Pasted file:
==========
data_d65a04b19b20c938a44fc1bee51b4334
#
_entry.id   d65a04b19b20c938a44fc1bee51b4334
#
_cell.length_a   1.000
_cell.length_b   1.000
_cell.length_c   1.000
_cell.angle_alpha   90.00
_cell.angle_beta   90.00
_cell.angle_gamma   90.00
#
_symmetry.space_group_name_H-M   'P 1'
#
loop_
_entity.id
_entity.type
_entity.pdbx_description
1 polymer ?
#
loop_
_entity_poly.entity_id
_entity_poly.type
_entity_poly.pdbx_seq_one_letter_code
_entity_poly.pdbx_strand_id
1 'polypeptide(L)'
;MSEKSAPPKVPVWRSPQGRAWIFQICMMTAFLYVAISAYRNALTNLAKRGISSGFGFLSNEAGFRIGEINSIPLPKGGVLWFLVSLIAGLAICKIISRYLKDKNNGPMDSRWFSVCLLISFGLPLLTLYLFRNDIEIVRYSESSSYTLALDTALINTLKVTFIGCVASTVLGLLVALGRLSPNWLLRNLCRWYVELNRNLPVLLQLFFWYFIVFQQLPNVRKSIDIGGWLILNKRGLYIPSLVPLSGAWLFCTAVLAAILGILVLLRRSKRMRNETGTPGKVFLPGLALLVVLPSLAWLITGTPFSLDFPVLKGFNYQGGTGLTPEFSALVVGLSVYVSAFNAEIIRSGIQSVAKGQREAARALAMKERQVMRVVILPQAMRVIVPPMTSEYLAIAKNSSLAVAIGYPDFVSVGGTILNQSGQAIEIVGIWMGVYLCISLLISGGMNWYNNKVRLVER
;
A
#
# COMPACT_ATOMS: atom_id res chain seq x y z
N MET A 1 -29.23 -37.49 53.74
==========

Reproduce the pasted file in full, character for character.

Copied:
data_d65a04b19b20c938a44fc1bee51b4334
#
_entry.id   d65a04b19b20c938a44fc1bee51b4334
#
_cell.length_a   1.000
_cell.length_b   1.000
_cell.length_c   1.000
_cell.angle_alpha   90.00
_cell.angle_beta   90.00
_cell.angle_gamma   90.00
#
_symmetry.space_group_name_H-M   'P 1'
#
loop_
_entity.id
_entity.type
_entity.pdbx_description
1 polymer ?
#
loop_
_entity_poly.entity_id
_entity_poly.type
_entity_poly.pdbx_seq_one_letter_code
_entity_poly.pdbx_strand_id
1 'polypeptide(L)'
;MSEKSAPPKVPVWRSPQGRAWIFQICMMTAFLYVAISAYRNALTNLAKRGISSGFGFLSNEAGFRIGEINSIPLPKGGVLWFLVSLIAGLAICKIISRYLKDKNNGPMDSRWFSVCLLISFGLPLLTLYLFRNDIEIVRYSESSSYTLALDTALINTLKVTFIGCVASTVLGLLVALGRLSPNWLLRNLCRWYVELNRNLPVLLQLFFWYFIVFQQLPNVRKSIDIGGWLILNKRGLYIPSLVPLSGAWLFCTAVLAAILGILVLLRRSKRMRNETGTPGKVFLPGLALLVVLPSLAWLITGTPFSLDFPVLKGFNYQGGTGLTPEFSALVVGLSVYVSAFNAEIIRSGIQSVAKGQREAARALAMKERQVMRVVILPQAMRVIVPPMTSEYLAIAKNSSLAVAIGYPDFVSVGGTILNQSGQAIEIVGIWMGVYLCISLLISGGMNWYNNKVRLVER
;
A
#
# COMPACT_ATOMS: atom_id res chain seq x y z
N MET A 1 -29.23 -37.49 53.74